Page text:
New Survey: Two thirds of Texans say the state is not doing enough to help low-income adults get healthcare
June 14, 2018
Texans’ top healthcare priorities for the state revolve around making healthcare and prescription drugs more affordable, reducing maternal mortality and increasing access to health insurance coverage, finds a new statewide Episcopal Health Foundation/Kaiser Family Foundation survey on Texas health policy issues.
Majorities say “top priority” should be given to lowering what people pay for health care (61%), reducing maternal mortality (59%), lowering prescription drug costs (56%), increasing access to health insurance (55%) and boosting funding for mental health programs (54%).
Nearly half (46%) of Texans say expanding Medicaid to cover more low-income Texans should be a top priority. At the same time, the poll finds that two thirds (64%) say that the state is not doing enough to help low-income adult residents get needed health care, and the same majority (64%) favor expanding the state’s Medicaid program to cover more low-income adults.
Texas is one of 17 states that has not expanded its Medicaid program under the Affordable Care Act, which requires the federal government to pay the vast majority of the cost of expanded coverage.
Large majorities of Texas Democrats (82%) and independents (71%) support Medicaid expansion in the state, while most Republicans (59%) prefer keeping the state’s Medicaid program as it is today. Lower-income residents are most likely to support expansion, though a majority of those with higher incomes also favor it.
When asked about whether the state is doing enough to help other groups get needed health care, Texans are more mixed. Half say the state is doing enough to help children (50%) and pregnant women (50%), while fewer (42%) say the state is doing enough to help immigrants.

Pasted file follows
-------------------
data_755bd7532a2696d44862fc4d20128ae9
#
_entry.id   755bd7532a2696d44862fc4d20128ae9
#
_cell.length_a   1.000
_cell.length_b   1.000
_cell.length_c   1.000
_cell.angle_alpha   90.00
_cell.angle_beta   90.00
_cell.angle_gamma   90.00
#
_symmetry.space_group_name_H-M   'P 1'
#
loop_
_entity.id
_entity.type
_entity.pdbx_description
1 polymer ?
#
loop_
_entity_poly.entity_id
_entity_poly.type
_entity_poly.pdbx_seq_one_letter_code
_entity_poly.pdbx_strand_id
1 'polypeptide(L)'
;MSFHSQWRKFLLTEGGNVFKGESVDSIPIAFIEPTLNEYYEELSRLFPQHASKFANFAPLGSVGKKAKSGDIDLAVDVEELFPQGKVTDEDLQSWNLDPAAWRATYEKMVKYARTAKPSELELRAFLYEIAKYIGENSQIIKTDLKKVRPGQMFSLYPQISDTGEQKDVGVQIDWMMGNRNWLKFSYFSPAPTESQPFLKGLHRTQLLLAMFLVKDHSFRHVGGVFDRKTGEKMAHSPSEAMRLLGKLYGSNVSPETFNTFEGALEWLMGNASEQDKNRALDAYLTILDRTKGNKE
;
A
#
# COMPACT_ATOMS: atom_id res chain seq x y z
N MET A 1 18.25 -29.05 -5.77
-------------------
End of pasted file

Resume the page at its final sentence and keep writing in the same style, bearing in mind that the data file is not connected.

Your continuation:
Texas currently has more residents without health insurance than any other state and has the highest uninsured rate in the country (21% among adults ages 19-64, compared to 12% nationally). However, most Texans don’t realize it.
The poll finds that three in 10 (31%) correctly say that Texas has an above-average uninsured rate, while about one in five (19%) incorrectly say it has a below-average uninsured rate. The rest say either that it is about the same (34%) or that they don’t know (16%).
The findings are from the first report in a series drawing on a new KFF/EHF survey of Texans on their views of and experiences around health policy and Medicaid. Future reports will examine health care costs, the experiences of Texans with private insurance, and women’s health care.
When asked about state budget priorities overall, a majority (54%) of Texans say they favor increased spending on health care programs – fewer than say the same about public education (71%) and similar to the shares who want increased spending on infrastructure (55%) and public safety (52%).
Most Texans (60%) say Medicaid is important to their families, and the same share (60%) say the state’s Medicaid program is working well for those low-income residents who are already covered by the program.
Overall, seven in 10 (71%) Texans report a personal connection to someone covered by the Medicaid program – including those who have personally received Medicaid assistance (31%), have had a child covered (11%), or have a close friend or family member who has been covered (29%).
Like Americans overall, Texans are also divided in their views of the 2010 Affordable Care Act. Roughly equal shares of Texans hold favorable (48%) and unfavorable (47%) views of the law sometimes called Obamacare. In the latest national Kaiser Health Tracking Poll, 49% of Americans overall had a favorable view of the law and 42% were unfavorable.
Designed and analyzed by researchers at the Kaiser Family Foundation and the Episcopal Health Foundation, the Texas Health Policy Survey was conducted from March 28-May 8, 2018 among a random digit dial telephone sample of 1,367 adults living in Texas. Interviews were conducted in English and Spanish by landline (439) and cell phone (928). The margin of sampling error including the design effect for the full sample is plus or minus 3 percentage points. For results based on subgroups, the margin of sampling error may be higher.
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